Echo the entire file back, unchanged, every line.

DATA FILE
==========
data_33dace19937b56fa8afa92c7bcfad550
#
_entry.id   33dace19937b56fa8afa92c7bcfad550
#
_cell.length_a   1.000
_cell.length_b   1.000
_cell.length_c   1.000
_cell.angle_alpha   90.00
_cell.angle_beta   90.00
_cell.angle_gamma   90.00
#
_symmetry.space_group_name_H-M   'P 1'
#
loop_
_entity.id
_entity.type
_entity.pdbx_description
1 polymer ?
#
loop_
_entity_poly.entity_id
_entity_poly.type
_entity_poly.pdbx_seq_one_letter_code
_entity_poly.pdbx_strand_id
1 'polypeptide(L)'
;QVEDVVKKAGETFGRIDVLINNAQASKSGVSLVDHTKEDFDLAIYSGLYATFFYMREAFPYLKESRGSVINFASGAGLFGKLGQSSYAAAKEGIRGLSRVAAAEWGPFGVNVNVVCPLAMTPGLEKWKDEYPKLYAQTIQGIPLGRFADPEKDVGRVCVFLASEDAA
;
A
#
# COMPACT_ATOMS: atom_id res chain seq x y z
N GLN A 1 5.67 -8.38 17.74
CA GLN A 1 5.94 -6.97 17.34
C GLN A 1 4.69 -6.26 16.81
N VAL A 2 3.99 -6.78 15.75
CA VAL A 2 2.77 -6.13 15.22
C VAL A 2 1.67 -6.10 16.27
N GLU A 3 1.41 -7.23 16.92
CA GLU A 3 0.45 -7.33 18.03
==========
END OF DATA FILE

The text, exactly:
data_33dace19937b56fa8afa92c7bcfad550
#
_entry.id   33dace19937b56fa8afa92c7bcfad550
#
_cell.length_a   1.000
_cell.length_b   1.000
_cell.length_c   1.000
_cell.angle_alpha   90.00
_cell.angle_beta   90.00
_cell.angle_gamma   90.00
#
_symmetry.space_group_name_H-M   'P 1'
#
loop_
_entity.id
_entity.type
_entity.pdbx_description
1 polymer ?
#
loop_
_entity_poly.entity_id
_entity_poly.type
_entity_poly.pdbx_seq_one_letter_code
_entity_poly.pdbx_strand_id
1 'polypeptide(L)'
;QVEDVVKKAGETFGRIDVLINNAQASKSGVSLVDHTKEDFDLAIYSGLYATFFYMREAFPYLKESRGSVINFASGAGLFGKLGQSSYAAAKEGIRGLSRVAAAEWGPFGVNVNVVCPLAMTPGLEKWKDEYPKLYAQTIQGIPLGRFADPEKDVGRVCVFLASEDAA
;
A
#
# COMPACT_ATOMS: atom_id res chain seq x y z
N GLN A 1 5.67 -8.38 17.74
CA GLN A 1 5.94 -6.97 17.34
C GLN A 1 4.69 -6.26 16.81
N VAL A 2 3.99 -6.78 15.75
CA VAL A 2 2.77 -6.13 15.22
C VAL A 2 1.67 -6.10 16.27
N GLU A 3 1.41 -7.23 16.92
CA GLU A 3 0.45 -7.33 18.03